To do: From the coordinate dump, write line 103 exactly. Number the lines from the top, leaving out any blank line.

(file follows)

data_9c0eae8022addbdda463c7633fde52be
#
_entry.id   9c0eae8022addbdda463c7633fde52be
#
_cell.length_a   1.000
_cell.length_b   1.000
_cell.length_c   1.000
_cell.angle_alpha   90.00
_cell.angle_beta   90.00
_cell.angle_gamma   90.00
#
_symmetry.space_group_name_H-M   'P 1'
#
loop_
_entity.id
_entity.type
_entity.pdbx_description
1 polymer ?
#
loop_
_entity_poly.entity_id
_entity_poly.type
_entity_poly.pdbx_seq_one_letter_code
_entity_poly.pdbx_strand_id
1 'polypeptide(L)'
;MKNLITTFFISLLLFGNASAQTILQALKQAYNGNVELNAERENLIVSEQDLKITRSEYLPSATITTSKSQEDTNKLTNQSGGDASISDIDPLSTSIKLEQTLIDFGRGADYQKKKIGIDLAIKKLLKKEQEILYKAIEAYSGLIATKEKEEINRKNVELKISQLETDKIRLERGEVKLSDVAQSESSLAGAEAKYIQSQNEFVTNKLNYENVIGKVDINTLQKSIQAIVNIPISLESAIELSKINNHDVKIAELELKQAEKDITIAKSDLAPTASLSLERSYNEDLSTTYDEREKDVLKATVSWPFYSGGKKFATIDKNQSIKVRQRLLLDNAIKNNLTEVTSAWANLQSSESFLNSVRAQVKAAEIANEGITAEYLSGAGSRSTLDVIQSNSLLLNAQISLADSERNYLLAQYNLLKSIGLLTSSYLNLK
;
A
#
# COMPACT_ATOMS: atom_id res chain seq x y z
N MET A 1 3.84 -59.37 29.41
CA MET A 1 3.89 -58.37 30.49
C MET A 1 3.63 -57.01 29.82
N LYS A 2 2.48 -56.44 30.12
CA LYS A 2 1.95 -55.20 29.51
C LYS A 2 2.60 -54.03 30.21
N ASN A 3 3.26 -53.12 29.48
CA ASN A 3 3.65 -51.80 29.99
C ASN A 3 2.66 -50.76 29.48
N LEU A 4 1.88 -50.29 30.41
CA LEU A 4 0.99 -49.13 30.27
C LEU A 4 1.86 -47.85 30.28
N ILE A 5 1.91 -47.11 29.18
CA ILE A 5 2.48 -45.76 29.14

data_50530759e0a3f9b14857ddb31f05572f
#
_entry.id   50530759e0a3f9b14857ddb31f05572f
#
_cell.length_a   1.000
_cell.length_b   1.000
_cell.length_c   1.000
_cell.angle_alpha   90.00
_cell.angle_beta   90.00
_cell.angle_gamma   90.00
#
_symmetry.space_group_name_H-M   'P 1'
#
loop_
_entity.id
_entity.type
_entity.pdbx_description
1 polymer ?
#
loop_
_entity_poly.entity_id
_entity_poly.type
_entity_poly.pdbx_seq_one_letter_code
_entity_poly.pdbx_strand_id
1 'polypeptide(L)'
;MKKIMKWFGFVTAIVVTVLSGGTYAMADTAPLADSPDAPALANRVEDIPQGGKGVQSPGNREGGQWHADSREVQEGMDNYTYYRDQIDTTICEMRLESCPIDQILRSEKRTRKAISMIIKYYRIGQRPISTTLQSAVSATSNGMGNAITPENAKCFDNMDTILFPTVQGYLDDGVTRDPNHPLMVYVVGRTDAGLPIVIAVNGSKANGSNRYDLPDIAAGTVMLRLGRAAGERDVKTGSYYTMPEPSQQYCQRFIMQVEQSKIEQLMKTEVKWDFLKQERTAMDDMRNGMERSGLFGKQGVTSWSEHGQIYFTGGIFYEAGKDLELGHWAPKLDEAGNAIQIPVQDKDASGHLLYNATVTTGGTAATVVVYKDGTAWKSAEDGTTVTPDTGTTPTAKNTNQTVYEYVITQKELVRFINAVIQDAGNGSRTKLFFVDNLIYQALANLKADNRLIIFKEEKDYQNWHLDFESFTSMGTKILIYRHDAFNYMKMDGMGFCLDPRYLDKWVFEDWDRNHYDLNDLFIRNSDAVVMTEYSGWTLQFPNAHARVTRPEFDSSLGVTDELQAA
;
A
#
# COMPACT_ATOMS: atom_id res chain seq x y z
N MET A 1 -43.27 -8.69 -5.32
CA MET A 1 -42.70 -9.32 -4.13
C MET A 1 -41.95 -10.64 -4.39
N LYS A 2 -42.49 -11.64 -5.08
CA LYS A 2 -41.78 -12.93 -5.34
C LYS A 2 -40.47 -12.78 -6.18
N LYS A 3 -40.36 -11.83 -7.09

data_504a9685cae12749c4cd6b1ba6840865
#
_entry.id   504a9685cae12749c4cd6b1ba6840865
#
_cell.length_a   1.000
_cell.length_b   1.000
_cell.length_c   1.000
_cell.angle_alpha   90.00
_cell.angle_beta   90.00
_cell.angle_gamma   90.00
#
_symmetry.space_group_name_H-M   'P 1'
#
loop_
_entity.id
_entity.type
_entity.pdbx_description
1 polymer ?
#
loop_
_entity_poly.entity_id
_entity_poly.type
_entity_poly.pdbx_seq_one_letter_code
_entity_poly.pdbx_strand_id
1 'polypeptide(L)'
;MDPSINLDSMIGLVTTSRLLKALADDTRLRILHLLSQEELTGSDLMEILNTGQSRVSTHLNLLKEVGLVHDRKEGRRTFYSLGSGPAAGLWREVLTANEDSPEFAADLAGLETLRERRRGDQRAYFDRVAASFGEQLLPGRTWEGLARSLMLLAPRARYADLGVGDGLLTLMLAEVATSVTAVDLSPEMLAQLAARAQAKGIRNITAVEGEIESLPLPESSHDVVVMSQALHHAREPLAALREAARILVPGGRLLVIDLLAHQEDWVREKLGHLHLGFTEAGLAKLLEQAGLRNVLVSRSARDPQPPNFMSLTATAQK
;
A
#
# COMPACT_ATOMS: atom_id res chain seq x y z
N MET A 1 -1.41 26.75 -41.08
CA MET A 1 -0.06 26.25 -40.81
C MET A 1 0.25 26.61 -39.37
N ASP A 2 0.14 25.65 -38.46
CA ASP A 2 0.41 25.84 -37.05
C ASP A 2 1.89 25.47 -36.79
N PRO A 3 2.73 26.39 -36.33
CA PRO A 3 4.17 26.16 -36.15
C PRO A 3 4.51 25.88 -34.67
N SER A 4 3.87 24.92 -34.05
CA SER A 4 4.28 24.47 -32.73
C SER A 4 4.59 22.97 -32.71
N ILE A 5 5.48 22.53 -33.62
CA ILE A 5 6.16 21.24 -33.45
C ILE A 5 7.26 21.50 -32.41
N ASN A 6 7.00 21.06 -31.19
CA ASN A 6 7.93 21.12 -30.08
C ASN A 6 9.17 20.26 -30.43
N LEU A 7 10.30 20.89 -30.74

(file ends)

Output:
_entity_poly.type